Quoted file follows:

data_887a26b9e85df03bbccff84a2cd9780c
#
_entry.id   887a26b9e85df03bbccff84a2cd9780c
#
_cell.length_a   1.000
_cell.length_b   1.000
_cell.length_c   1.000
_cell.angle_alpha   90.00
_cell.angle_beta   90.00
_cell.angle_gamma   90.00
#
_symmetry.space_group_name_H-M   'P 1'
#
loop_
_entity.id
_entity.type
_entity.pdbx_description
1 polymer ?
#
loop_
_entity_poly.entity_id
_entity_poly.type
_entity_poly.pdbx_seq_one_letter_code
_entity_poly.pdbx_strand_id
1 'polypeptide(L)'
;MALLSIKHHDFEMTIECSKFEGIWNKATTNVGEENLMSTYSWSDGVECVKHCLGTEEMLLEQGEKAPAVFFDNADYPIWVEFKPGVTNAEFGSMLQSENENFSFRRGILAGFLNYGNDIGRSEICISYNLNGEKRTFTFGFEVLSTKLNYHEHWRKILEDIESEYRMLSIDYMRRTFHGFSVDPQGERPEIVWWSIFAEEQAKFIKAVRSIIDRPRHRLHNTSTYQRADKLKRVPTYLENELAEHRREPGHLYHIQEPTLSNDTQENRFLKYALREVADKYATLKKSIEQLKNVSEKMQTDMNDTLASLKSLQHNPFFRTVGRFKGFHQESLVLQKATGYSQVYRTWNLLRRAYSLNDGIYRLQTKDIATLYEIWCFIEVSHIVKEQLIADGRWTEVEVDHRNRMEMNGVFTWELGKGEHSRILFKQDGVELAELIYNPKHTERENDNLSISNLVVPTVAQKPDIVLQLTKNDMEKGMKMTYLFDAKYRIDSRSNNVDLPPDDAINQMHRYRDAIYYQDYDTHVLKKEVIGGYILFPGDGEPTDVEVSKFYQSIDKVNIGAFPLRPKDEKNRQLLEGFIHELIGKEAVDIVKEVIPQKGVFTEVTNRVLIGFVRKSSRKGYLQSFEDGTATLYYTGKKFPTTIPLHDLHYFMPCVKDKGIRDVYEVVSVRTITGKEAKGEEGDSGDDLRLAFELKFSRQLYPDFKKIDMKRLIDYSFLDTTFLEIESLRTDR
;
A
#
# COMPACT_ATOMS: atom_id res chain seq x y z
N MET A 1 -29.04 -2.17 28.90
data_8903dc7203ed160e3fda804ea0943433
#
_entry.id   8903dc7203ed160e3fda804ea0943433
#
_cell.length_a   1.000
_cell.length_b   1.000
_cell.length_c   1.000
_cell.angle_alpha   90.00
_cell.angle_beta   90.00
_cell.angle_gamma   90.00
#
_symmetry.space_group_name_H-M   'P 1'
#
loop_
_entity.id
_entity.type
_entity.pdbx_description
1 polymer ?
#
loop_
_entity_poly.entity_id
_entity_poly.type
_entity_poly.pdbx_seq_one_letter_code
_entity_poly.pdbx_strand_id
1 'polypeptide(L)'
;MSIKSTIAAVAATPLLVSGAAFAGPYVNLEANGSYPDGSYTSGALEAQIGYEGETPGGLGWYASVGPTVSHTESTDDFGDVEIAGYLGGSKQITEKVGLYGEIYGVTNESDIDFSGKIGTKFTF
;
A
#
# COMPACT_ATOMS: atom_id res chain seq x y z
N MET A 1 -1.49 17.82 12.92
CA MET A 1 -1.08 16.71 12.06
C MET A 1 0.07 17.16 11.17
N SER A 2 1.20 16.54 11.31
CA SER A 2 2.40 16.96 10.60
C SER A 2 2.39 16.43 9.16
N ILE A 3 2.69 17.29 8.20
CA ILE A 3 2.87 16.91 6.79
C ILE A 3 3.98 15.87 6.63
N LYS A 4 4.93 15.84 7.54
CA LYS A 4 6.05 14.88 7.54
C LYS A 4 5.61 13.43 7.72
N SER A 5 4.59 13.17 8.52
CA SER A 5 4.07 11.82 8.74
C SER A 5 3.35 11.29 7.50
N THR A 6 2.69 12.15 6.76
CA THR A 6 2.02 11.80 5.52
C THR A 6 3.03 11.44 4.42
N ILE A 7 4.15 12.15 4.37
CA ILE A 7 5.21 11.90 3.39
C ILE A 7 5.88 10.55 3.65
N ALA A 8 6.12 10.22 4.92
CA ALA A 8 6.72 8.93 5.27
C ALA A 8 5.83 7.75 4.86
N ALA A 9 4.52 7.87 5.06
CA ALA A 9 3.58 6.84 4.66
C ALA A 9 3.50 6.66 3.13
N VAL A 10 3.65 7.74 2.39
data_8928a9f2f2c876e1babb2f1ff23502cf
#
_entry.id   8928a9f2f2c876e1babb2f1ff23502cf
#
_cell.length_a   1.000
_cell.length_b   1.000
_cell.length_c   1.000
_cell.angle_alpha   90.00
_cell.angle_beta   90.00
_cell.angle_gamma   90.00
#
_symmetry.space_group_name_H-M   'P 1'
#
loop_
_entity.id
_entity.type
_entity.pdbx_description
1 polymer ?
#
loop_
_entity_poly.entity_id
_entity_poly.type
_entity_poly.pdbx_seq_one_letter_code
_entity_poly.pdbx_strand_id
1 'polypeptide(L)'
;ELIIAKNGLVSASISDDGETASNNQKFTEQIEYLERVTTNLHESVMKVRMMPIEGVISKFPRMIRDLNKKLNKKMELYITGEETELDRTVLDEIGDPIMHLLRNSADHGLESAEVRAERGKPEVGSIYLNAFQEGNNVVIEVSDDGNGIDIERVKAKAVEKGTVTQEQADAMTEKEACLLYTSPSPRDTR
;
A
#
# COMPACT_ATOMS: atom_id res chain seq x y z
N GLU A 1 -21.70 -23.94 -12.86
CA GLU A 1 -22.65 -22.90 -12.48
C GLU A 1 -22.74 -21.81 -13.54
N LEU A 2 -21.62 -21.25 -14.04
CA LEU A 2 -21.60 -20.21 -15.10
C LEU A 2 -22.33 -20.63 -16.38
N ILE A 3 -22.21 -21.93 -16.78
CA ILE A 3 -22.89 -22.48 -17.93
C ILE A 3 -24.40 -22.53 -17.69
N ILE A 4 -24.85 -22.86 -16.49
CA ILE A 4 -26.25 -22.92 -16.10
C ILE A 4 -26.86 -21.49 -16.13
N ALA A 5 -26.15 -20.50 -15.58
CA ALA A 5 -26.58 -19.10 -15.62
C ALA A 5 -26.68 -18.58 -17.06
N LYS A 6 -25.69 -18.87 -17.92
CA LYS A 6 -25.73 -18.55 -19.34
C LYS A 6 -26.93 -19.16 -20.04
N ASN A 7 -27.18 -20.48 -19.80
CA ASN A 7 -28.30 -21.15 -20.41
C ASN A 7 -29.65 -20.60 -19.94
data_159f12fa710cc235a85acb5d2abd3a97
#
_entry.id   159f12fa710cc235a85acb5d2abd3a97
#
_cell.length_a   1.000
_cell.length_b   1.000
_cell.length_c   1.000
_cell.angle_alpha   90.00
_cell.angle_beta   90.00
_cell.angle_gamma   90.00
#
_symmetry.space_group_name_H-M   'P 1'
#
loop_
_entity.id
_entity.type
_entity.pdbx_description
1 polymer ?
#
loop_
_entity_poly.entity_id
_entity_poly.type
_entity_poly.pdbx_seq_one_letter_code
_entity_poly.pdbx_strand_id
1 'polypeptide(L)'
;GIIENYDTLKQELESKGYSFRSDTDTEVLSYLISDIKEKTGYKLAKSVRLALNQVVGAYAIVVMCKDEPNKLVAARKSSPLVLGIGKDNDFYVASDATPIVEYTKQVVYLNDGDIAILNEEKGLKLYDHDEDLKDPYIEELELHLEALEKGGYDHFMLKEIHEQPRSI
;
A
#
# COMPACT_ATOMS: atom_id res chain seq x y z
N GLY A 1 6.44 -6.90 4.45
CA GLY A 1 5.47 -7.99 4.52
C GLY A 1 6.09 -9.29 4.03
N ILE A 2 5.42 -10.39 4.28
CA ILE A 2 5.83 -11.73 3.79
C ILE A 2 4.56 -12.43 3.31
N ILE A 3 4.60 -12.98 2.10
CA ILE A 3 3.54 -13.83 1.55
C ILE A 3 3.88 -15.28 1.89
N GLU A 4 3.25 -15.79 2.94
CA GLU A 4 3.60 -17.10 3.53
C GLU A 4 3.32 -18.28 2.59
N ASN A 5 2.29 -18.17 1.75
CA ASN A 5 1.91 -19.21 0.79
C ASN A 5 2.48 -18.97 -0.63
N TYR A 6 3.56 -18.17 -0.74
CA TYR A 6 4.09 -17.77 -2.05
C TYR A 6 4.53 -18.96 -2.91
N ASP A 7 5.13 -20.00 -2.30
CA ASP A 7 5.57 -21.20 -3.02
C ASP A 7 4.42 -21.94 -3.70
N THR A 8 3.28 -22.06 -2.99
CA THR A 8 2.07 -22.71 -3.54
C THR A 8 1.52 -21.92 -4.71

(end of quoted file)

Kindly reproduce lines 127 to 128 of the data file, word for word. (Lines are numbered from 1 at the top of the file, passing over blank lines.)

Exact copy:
CA ILE A 3 -22.89 -22.48 -17.93
C ILE A 3 -24.40 -22.53 -17.69